Grindstone: a round stone used to grind grain into flour (also called a millstone) “But if anyone causes one of these little ones who believe in me to sin, it would be better for him to have a large millstone hung around his neck and to be drowned in the depths of the sea.” Matthew 18:6 New International Version (Bible)
Why is the grindstone important? The Biblical Allusion says that someone who hurts children, or causes a child to sin, should be punished with a millstone. A grindstone is a kind of millstone. The narrator is partially responsible for the death of his brother, who is a child. Therefore, the allusion of the grindstone to a Biblical idea of punishment is important to the theme of the story.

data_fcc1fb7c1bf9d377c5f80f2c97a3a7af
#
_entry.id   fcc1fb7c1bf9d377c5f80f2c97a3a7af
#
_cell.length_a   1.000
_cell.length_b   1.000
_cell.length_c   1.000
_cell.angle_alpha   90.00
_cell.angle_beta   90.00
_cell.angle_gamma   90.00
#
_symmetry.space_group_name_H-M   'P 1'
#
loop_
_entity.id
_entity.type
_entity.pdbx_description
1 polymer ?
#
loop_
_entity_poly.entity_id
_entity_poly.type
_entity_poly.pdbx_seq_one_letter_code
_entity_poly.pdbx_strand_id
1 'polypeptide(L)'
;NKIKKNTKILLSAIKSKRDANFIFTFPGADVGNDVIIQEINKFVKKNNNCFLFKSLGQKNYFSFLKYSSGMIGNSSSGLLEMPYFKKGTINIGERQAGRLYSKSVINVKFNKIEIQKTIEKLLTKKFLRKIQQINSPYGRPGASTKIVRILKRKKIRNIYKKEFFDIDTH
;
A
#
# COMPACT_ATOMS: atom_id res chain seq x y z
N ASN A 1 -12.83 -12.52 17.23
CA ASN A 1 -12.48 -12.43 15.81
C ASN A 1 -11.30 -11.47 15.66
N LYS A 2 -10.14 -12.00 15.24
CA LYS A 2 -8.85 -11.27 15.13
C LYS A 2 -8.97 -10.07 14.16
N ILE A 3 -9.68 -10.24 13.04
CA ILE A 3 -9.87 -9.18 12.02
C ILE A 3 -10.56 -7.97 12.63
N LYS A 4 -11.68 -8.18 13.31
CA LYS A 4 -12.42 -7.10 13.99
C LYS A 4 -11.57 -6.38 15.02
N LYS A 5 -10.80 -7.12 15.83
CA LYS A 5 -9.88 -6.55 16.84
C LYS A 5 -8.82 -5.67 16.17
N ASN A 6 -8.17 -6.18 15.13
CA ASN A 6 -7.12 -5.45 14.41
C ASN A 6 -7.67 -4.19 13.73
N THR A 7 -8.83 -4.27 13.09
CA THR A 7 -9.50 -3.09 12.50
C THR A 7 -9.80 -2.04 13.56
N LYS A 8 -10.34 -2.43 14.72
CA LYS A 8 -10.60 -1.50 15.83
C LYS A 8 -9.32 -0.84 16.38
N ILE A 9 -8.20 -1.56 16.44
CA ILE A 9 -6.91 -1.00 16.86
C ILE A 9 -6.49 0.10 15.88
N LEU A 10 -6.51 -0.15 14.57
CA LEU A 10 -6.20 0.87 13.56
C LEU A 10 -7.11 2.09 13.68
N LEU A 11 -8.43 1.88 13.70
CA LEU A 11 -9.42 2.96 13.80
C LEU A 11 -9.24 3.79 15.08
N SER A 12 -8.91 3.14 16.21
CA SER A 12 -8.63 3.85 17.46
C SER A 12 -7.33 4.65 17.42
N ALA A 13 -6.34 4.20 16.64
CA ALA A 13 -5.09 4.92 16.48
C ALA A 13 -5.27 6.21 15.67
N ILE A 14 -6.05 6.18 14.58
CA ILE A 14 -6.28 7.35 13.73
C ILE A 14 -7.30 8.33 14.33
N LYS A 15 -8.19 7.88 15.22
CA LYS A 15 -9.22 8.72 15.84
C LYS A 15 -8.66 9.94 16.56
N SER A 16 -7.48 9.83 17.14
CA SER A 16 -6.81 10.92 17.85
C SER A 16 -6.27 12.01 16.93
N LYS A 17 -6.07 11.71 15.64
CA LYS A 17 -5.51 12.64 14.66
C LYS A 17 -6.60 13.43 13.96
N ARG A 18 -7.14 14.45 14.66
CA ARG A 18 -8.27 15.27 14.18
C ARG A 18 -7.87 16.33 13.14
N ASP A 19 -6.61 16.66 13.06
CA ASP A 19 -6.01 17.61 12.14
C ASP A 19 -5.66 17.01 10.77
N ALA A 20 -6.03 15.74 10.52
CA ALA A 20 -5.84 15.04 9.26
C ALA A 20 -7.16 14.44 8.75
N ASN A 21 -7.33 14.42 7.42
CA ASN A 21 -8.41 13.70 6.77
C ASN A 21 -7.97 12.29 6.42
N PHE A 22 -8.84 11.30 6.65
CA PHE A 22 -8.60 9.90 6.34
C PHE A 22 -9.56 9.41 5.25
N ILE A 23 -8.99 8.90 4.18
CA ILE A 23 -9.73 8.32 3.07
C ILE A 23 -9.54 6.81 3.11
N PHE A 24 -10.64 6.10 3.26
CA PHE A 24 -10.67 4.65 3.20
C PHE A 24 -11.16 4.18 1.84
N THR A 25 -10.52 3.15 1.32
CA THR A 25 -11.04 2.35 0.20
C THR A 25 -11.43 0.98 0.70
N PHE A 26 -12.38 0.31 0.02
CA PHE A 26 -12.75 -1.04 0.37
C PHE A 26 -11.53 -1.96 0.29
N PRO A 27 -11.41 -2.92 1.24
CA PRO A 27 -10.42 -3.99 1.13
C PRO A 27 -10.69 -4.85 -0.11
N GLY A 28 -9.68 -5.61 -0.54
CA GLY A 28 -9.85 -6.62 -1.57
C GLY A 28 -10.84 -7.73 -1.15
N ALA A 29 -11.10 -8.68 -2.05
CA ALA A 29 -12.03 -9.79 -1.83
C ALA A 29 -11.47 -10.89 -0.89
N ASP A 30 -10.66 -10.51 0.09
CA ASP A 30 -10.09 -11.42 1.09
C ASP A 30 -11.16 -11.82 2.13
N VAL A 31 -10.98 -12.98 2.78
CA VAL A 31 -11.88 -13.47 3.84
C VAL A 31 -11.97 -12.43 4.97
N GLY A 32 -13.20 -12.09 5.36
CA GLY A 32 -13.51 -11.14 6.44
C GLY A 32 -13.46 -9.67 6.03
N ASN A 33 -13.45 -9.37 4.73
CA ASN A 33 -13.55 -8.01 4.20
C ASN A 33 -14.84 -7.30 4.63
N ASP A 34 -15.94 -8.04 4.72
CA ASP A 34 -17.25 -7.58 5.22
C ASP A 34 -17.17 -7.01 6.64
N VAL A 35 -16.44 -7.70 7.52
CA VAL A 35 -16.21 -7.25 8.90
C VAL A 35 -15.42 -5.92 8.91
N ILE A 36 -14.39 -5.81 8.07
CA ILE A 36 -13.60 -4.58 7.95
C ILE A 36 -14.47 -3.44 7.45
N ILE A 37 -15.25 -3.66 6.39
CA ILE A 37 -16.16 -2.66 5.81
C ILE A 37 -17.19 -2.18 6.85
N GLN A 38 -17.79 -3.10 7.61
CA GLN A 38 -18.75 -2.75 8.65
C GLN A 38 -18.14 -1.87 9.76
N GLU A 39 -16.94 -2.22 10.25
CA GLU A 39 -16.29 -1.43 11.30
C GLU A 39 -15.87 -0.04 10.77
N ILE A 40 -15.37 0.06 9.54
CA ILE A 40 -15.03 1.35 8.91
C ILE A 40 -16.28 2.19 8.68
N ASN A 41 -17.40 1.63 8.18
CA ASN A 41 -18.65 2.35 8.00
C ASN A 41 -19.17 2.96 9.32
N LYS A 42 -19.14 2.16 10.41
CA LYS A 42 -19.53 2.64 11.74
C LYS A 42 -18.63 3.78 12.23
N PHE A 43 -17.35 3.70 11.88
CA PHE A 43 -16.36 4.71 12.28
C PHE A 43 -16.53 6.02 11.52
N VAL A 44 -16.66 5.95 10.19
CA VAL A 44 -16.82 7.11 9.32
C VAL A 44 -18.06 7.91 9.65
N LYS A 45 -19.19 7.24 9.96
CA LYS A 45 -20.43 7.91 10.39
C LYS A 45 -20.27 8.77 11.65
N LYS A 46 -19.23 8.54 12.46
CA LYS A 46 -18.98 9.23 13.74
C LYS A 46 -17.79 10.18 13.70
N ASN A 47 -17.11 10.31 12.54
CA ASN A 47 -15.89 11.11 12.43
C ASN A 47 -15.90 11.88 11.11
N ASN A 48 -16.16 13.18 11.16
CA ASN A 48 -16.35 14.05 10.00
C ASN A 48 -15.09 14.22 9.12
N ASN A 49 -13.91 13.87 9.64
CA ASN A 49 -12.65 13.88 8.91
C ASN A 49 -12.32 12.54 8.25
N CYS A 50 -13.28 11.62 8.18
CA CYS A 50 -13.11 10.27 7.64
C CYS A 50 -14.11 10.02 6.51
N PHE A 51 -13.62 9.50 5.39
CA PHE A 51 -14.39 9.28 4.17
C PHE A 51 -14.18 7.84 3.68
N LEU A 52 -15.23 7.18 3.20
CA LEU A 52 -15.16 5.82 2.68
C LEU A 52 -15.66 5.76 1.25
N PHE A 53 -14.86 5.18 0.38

Other Allusions in The Scarlet Ibis “Of course, he wasn’t a crazy crazy like old Miss Leedie, who was in love with President Wilson...” (IR169). President Woodrow Wilson was the US President from (During World War I) “And during that summer, strange names were heard through the house: Chateau-Thierry, Amiens, Soissons, and in her blessing at the supper table, Mama once said, ‘And bless the Pearsons, whose boy Joe was lost at Belleau Wood’”(IR177). These place names are references to World War I battles.